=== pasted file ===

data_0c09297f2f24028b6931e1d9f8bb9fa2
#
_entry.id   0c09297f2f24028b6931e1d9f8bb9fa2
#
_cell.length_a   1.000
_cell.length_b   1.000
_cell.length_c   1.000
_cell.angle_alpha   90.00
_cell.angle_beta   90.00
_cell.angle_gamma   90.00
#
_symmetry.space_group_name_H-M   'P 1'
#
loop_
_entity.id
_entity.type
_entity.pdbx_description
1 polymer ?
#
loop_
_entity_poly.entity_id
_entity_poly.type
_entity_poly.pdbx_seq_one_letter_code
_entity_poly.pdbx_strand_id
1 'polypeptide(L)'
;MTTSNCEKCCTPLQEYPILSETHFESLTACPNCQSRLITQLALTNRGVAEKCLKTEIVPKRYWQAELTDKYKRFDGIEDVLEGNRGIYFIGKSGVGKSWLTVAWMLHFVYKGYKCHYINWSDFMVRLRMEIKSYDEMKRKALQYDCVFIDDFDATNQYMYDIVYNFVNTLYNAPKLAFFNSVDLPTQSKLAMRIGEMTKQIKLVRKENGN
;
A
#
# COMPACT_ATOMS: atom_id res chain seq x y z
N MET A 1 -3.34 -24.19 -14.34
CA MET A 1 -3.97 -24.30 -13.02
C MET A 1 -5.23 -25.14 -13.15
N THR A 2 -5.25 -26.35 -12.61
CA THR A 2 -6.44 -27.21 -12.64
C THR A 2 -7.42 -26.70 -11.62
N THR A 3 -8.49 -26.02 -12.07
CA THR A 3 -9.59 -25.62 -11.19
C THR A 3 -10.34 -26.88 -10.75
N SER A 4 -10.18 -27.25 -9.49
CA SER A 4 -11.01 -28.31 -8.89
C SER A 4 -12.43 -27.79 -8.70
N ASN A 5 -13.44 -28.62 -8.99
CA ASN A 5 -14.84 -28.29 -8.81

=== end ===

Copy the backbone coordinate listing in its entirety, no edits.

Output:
data_0c09297f2f24028b6931e1d9f8bb9fa2
#
_entry.id   0c09297f2f24028b6931e1d9f8bb9fa2
#
_cell.length_a   1.000
_cell.length_b   1.000
_cell.length_c   1.000
_cell.angle_alpha   90.00
_cell.angle_beta   90.00
_cell.angle_gamma   90.00
#
_symmetry.space_group_name_H-M   'P 1'
#
loop_
_entity.id
_entity.type
_entity.pdbx_description
1 polymer ?
#
loop_
_entity_poly.entity_id
_entity_poly.type
_entity_poly.pdbx_seq_one_letter_code
_entity_poly.pdbx_strand_id
1 'polypeptide(L)'
;MTTSNCEKCCTPLQEYPILSETHFESLTACPNCQSRLITQLALTNRGVAEKCLKTEIVPKRYWQAELTDKYKRFDGIEDVLEGNRGIYFIGKSGVGKSWLTVAWMLHFVYKGYKCHYINWSDFMVRLRMEIKSYDEMKRKALQYDCVFIDDFDATNQYMYDIVYNFVNTLYNAPKLAFFNSVDLPTQSKLAMRIGEMTKQIKLVRKENGN
;
A
#
# COMPACT_ATOMS: atom_id res chain seq x y z
N MET A 1 -3.34 -24.19 -14.34
CA MET A 1 -3.97 -24.30 -13.02
C MET A 1 -5.23 -25.14 -13.15
N THR A 2 -5.25 -26.35 -12.61
CA THR A 2 -6.44 -27.21 -12.64
C THR A 2 -7.42 -26.70 -11.62
N THR A 3 -8.49 -26.02 -12.07
CA THR A 3 -9.59 -25.62 -11.19
C THR A 3 -10.34 -26.88 -10.75
N SER A 4 -10.18 -27.25 -9.49
CA SER A 4 -11.01 -28.31 -8.89
C SER A 4 -12.43 -27.79 -8.70
N ASN A 5 -13.44 -28.62 -8.99
CA ASN A 5 -14.84 -28.29 -8.81